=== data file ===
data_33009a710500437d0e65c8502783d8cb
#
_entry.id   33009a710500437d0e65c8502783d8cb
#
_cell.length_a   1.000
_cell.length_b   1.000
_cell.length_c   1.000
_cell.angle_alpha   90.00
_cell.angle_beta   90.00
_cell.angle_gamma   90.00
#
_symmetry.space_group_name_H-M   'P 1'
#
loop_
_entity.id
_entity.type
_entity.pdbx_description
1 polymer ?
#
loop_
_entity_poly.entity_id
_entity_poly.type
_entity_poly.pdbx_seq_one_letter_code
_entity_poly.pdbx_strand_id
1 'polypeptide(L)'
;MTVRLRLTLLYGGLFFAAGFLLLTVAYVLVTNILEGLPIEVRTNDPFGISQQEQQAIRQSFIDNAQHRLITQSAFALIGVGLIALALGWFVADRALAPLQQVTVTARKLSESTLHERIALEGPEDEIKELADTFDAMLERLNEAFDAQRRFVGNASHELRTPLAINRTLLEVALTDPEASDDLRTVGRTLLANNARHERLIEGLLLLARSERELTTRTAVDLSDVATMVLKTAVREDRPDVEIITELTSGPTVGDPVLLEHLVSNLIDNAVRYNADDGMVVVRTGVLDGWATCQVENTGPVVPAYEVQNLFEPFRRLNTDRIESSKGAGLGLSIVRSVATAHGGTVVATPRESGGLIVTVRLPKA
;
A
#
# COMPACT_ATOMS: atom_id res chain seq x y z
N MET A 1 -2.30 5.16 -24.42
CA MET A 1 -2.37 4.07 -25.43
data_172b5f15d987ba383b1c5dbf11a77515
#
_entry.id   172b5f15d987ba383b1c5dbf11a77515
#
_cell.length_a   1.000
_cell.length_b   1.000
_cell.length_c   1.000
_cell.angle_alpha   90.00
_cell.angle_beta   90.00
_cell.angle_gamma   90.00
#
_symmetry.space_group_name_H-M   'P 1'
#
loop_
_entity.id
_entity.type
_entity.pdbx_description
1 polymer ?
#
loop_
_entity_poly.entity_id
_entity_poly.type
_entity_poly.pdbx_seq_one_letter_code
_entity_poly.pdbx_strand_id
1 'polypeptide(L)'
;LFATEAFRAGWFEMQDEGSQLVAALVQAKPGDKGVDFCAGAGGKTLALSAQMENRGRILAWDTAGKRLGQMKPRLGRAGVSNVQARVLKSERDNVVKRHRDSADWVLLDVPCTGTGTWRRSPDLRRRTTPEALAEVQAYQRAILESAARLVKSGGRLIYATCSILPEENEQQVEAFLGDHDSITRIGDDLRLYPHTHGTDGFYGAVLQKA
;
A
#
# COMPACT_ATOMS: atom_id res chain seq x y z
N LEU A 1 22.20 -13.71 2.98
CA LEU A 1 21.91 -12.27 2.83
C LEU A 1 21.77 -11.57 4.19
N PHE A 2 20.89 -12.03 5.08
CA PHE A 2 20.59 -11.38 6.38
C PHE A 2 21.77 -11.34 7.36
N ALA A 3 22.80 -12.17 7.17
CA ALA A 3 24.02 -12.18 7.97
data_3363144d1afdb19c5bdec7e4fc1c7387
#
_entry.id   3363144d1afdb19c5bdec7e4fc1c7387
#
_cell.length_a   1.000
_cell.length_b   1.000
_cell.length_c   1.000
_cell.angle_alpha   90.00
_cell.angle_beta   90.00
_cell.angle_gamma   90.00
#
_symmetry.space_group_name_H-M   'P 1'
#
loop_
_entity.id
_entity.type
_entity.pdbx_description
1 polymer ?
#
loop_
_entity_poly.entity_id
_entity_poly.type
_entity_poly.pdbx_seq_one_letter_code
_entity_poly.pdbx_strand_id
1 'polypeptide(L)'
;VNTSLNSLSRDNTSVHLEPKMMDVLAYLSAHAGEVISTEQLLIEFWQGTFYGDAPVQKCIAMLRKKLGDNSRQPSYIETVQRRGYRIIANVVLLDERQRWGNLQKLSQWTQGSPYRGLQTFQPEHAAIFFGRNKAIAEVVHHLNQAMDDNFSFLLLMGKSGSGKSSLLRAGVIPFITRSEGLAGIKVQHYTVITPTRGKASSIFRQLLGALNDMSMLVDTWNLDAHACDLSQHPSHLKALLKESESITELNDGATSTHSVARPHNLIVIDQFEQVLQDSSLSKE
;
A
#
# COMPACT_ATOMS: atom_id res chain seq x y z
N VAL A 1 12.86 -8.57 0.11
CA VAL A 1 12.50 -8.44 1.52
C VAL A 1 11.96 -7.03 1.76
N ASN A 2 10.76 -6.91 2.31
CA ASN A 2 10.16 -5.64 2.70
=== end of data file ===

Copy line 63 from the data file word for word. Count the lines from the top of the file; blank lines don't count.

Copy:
N LEU A 1 22.20 -13.71 2.98